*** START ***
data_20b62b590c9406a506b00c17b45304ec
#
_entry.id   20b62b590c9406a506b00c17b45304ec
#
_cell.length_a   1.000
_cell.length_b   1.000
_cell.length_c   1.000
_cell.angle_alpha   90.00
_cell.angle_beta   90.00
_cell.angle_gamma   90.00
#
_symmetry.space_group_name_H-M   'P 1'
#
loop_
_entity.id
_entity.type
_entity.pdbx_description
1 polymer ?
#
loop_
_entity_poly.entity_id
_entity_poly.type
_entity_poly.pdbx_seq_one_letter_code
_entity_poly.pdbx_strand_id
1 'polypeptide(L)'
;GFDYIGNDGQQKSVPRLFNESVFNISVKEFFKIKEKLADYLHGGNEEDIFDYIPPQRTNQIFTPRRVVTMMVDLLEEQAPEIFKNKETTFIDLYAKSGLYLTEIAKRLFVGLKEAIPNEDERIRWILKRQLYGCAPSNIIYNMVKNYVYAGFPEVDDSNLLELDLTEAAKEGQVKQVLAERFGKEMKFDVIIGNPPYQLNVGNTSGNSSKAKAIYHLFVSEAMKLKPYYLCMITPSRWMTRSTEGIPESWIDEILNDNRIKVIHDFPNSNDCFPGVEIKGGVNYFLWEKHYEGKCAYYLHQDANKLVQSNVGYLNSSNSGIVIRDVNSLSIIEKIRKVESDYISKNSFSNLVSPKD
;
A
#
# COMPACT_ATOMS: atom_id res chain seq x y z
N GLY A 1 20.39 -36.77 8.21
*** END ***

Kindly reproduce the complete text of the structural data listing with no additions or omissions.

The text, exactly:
data_20b62b590c9406a506b00c17b45304ec
#
_entry.id   20b62b590c9406a506b00c17b45304ec
#
_cell.length_a   1.000
_cell.length_b   1.000
_cell.length_c   1.000
_cell.angle_alpha   90.00
_cell.angle_beta   90.00
_cell.angle_gamma   90.00
#
_symmetry.space_group_name_H-M   'P 1'
#
loop_
_entity.id
_entity.type
_entity.pdbx_description
1 polymer ?
#
loop_
_entity_poly.entity_id
_entity_poly.type
_entity_poly.pdbx_seq_one_letter_code
_entity_poly.pdbx_strand_id
1 'polypeptide(L)'
;GFDYIGNDGQQKSVPRLFNESVFNISVKEFFKIKEKLADYLHGGNEEDIFDYIPPQRTNQIFTPRRVVTMMVDLLEEQAPEIFKNKETTFIDLYAKSGLYLTEIAKRLFVGLKEAIPNEDERIRWILKRQLYGCAPSNIIYNMVKNYVYAGFPEVDDSNLLELDLTEAAKEGQVKQVLAERFGKEMKFDVIIGNPPYQLNVGNTSGNSSKAKAIYHLFVSEAMKLKPYYLCMITPSRWMTRSTEGIPESWIDEILNDNRIKVIHDFPNSNDCFPGVEIKGGVNYFLWEKHYEGKCAYYLHQDANKLVQSNVGYLNSSNSGIVIRDVNSLSIIEKIRKVESDYISKNSFSNLVSPKD
;
A
#
# COMPACT_ATOMS: atom_id res chain seq x y z
N GLY A 1 20.39 -36.77 8.21